Weeding garden -- weeds for lunch

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Well we got rain here in nowhere.com -- we don't get a lot here in nowhere and when we do, the weeds are able to leap in growth by 2 or 3 inches a day.

So I spent the morning weeding -- then I had a tasty salad of Lambsquarters (common) for lunch. I plan to do this throughout the summer -- I love them with a little Italian dressing. they taste better than the bags of salad from the market.

Also, if i make a mistake in identification -- its easier to get to the hospital now than next summer. (possibly)

Got Weeds?? Got weed Identification???

-- ALURKER (nobody@nowhere.com), June 18, 1999


great question; lambs-q grows like weeds here in -n.m'' does anyone know if tumblweed is edible?? i,ve been told the young plants when tender are good eatin.

-- al-d. (catt@zianet.com), June 18, 1999.

Is this the solution? I planted 12 tomato plants last March. Ten survived with some with a 3 ft. diameter and looked healthy. There was only one problem. Althought they were short of rain for a while, so far I have had one tomato about the size of 2 golf balls. It was not worth it. The weeds thrive like crazy. Are they edible like for salad greens? If anyone could post color pictures of common edible weeds, this could be a big help when other food is not available. I am serious.

-- Sam (Sam@nogarden.farce), June 18, 1999.

The best thing to do is buy a book on edible weeds. There are many in new book stores, and sometimes you can find them at used book stores a lot cheaper. My book is from the Conservation Department for my state. Different states have some of the same weeds, but a great many different ones too. If you have a neighbor that has a lot of knowledge about weeds have them help you. Or you could check out a book from the local library for a week or two and use it for a field guide. But you really need your own book.

-- gilda (jess@listbot.com), June 18, 1999.

Tomato leaves are poisonous. Some plants are like that, you can eat part of the plant but not others. Pokeweed leaves are edible in early spring IF prepared properly, but the entire plant quickly becomes extremely poisonous. Adults are far more likely to poison themselves than children are because adults are far more likely to arrogantly assume they know what they have just picked and overindulge, whereas kids are more likely to just nibble.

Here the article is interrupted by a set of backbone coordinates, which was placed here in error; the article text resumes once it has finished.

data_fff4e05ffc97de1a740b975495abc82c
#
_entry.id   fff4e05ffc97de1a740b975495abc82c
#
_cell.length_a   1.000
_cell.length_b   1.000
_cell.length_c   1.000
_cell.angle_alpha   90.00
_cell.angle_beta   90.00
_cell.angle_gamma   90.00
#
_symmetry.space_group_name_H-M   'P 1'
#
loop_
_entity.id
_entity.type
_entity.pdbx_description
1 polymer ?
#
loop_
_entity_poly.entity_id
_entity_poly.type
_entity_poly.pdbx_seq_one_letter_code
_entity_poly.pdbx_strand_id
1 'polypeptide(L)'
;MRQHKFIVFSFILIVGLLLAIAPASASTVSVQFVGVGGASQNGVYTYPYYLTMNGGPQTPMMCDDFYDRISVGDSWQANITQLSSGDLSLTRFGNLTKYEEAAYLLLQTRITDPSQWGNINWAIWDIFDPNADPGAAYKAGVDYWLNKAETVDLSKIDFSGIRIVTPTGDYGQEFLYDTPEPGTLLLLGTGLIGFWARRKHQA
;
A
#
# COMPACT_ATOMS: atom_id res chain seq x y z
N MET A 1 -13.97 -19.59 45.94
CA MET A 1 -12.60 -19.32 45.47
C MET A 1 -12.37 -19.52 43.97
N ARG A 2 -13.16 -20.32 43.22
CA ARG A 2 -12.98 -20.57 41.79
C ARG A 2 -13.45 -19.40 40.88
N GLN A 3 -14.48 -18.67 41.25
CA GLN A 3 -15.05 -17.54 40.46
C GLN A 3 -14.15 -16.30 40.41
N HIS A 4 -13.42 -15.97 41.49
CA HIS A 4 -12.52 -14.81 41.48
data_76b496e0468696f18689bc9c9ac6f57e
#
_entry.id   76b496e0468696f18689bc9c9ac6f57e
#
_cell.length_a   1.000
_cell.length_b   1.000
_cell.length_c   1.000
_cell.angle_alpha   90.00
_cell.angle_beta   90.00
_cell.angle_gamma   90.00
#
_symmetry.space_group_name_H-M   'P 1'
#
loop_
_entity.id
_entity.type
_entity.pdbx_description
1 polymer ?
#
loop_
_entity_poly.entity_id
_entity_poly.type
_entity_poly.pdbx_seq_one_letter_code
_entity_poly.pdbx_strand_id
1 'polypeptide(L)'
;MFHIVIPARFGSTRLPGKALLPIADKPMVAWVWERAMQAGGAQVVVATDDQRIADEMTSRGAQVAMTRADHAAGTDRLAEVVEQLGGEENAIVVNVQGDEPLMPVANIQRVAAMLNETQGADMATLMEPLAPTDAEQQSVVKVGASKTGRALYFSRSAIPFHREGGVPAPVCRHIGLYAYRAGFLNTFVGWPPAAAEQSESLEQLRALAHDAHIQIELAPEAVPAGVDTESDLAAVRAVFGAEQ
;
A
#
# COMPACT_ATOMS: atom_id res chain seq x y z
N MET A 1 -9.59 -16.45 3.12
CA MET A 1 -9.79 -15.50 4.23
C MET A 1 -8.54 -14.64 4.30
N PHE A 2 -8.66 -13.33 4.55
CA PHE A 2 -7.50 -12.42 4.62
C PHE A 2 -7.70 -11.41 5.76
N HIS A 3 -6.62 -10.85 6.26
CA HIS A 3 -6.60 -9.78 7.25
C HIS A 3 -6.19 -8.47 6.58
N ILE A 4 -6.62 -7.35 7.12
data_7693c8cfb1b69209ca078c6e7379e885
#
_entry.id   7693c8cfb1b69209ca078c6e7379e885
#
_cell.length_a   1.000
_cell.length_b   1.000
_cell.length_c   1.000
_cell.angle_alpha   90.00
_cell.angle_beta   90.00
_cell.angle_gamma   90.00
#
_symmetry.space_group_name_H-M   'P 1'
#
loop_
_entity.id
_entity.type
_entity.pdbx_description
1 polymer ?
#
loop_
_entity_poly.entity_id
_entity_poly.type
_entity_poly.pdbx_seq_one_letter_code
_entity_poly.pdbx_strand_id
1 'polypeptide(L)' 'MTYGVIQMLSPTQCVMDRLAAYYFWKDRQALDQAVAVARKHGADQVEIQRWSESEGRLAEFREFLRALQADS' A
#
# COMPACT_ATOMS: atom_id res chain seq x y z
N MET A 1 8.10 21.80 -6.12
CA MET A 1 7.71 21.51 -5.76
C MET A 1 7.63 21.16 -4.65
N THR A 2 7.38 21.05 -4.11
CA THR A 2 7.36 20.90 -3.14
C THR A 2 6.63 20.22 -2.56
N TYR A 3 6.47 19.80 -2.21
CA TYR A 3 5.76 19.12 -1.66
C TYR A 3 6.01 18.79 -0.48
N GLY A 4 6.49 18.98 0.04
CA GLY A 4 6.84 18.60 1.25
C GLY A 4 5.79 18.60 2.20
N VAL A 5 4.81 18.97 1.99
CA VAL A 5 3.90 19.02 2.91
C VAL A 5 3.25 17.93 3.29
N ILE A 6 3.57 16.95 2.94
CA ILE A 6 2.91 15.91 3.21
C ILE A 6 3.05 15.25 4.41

It is EXTREMELY important to positively identify plants you intend to eat. You could make do with one book, the right book, that fully keyed out the plant in very technical terms, but if you were that familiar with the terms you would probably know the plant anyway. And get in the habit of examining the ENTIRE plant, not just the flower, for instance.

Learn what you can THIS YEAR while the resources are available, whether that be a VARIETY of books, classes, field trips with experts, or whatever. You may also find you have unexpected allergies or reactions, so it is a good idea when trying something for the first time (like mushrooms, even the presumably edible varieties) to exercise extreme moderation.

Learning how to cook these new foods is an important step also. Steamed grape leaves stuffed with spam and delicate spices could be a real delicacy next year!

From my experience, the good news is that the overwhelming numbers are NEITHER edible nor poisonous, just not worth the bother.

-- Brooks (brooksbie@hotmail.com), June 18, 1999.

That reminds me- I need dandelion recipes!!! We had dandelions up the kazoo this year- several feet high dandelions. and should have plenty next year as well-unless comet Lee hits of course.So- any dandelion recipes folks??